His accuser was the sister of this girl — call her Janice — and lived with her father's wife. Both girls would get into trouble, and Dunham thought it would help to spank Jane and also that he was helping in the other household by occasionally spanking Janice as well. Ultimately, in February 2006, Janice's stepmother chose to return her to Children's Protective Services, and over the next seven months, Janice would be reclaimed by her mother, taken back by CPS, placed in another foster home, returned again to CPS and finally admitted into West Oaks mental hospital.
Directly from there, she was enrolled in public school in Pearland. Doctors had recorded a history of depression, of alcohol abuse, of hallucinations, self-mutilation and suicide attempts. They had diagnosed her as a victim of child abuse, suffering from post-traumatic stress disorder and bipolar disorder with psychotic features, and they had prescribed a number of mood stabilizers and antipsychotics for her. In short, they described her as a lonely, alienated person with bizarre, unorganized thoughts, prone to act impulsively to alleviate emotional distress. And this was the girl who, on the morning of her second day in a new school, sat down with the guidance counselor and began talking about rape.
She actually mentioned two rapes. One she had already reported to police — by a gang member who had come in through her bedroom window — and had also mentioned to the doctors at West Oaks. Now, in the counselor's office, she spoke, too, of another incident, claiming that during a visit to see her sister, Dunham had taken her to his room, assaulted her and forced her to spend the night with him.
King could make no sense of this story, but it was only after investigating the alleged rape by the gang member that she thought she could prove Janice was lying. It was this information that King wanted to present to the jury, and that, after they saw it, prosecutors wished to suppress.
Te'iva Bell, a former prosecutor who assisted King during the trial, told the Houston Press that Byrom's effort to suppress evidence was the sign she was insecure about her case and should not have brought it to trial in the first place. The prosecutors themselves wouldn't talk for this story, but on defense attorney Mark Bennett's blog — www.bennettandbennett.com — a writer King identified as Byrom explained that the decision was made only after much consultation within the District Attorney's office. In the end, it was Byrom who suggested that the rape by the gang member should qualify as an example of the victim's past sexual behavior and thus, should be subject to exclusion under Texas laws governing the prosecution of sexual assaults: "evidence of an alleged victim's past sexual behavior is...not admissible, unless...its probative value outweighs the danger of unfair prejudice."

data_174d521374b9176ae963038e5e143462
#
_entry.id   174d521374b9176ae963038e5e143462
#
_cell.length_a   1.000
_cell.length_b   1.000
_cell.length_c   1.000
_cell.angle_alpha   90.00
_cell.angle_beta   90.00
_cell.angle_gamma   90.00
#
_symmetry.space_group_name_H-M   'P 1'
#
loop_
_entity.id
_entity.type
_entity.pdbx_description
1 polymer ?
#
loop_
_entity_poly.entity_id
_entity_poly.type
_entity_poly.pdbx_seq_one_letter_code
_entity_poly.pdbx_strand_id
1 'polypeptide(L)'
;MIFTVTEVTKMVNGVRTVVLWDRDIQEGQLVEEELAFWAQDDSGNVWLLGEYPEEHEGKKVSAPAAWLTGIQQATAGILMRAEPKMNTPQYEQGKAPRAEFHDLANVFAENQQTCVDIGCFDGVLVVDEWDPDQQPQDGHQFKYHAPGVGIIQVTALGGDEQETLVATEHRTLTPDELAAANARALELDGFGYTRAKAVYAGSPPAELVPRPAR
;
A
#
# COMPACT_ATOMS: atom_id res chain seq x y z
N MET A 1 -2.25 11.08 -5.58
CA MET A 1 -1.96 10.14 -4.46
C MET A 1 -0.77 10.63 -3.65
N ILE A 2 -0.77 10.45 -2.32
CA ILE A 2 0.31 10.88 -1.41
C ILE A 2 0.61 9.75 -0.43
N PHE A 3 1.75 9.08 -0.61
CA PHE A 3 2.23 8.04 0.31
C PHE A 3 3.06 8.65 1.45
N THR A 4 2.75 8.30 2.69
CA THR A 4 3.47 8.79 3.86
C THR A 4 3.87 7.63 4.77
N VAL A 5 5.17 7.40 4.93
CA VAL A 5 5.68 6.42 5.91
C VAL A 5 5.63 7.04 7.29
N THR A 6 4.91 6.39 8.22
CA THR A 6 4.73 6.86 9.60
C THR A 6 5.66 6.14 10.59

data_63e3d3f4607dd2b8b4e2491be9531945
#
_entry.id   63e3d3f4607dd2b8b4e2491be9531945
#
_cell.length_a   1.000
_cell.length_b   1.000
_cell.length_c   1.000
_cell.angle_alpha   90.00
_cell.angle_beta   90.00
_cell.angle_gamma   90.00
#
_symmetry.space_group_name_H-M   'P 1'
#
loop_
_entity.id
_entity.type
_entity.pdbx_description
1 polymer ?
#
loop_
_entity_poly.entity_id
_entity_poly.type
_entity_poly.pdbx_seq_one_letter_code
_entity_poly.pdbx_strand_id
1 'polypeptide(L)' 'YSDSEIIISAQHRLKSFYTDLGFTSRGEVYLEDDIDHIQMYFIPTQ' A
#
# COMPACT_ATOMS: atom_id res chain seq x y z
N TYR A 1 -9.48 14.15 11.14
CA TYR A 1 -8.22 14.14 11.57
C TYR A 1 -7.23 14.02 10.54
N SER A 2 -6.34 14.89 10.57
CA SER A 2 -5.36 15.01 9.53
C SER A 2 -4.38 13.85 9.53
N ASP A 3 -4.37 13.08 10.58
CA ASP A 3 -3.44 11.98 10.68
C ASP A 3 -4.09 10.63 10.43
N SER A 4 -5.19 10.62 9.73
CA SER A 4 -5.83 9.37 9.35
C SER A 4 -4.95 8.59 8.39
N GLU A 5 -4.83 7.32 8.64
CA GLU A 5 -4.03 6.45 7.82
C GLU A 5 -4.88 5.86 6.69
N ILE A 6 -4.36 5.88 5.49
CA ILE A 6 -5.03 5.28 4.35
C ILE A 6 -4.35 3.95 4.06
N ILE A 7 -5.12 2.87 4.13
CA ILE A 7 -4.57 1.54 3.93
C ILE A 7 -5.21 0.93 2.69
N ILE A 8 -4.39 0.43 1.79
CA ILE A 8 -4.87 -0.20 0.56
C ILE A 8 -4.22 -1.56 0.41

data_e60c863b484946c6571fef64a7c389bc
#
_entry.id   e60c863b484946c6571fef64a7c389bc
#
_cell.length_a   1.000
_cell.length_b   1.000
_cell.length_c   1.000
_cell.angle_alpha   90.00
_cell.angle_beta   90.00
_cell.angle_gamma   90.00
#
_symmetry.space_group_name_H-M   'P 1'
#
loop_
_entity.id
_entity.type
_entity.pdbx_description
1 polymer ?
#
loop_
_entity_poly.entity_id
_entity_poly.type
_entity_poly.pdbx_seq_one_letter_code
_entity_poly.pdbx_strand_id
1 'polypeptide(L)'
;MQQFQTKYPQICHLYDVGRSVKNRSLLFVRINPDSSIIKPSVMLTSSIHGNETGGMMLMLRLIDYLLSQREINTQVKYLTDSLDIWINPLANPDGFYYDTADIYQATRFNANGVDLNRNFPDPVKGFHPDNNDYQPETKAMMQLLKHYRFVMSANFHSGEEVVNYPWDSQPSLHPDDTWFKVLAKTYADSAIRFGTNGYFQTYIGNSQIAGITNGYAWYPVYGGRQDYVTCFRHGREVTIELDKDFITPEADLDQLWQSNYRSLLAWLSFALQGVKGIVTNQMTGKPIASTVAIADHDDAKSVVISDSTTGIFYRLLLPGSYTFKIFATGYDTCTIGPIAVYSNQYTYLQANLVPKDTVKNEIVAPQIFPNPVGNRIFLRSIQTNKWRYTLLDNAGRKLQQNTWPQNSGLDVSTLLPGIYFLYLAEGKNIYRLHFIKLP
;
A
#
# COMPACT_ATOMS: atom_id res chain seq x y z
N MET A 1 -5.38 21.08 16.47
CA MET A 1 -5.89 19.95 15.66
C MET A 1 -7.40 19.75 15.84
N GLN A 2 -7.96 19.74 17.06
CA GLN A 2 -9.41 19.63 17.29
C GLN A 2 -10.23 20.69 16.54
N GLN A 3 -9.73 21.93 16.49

King quickly tried to explain to the judge the probative value of her evidence, that there was nothing unfair about it at all. Officer Morrow hadn't bothered to look into the rape by the gang member, but digging up the report, King had noticed a similarity between the two accounts: In both cases, the girl had claimed that her arms had been held aloft while her pants were pushed down. King wanted the jury to assess the likelihood of two events occurring in the same way. Even more significant, King wanted the jury to know that while the rape by Dunham had supposedly occurred first, Janice, in reporting the rape by the gang member, had said she'd never been assaulted before.
King believed the earlier accusation showed that a child had indeed lied about rape, and King laid all of this out before Guerrero (who also wouldn't talk for this story), along with about ten cases indicating the defendant's right to impeach his accuser. "He didn't read anything," King says. He granted Byrom's motion.
"That was our whole defense," King said later. Thrown off guard, she tried to make the most of what she had — pointing out that Dunham was looking after many children that night, that his bedroom was near the bathroom and had no door, that none of the children could recall anything similar to Janice's account.
But King says prosecutors were unwilling to let her discuss Janice's mental state. The report from Janice's stay at West Oaks included information on the other rape allegation, and so each time King attempted to question Janice about her mental state at the hospital, Byrom would object that King was encroaching on the order suppressing the first rape charge. The judge would sustain the objection, and this became the pattern for virtually every witness King attempted to cross-examine.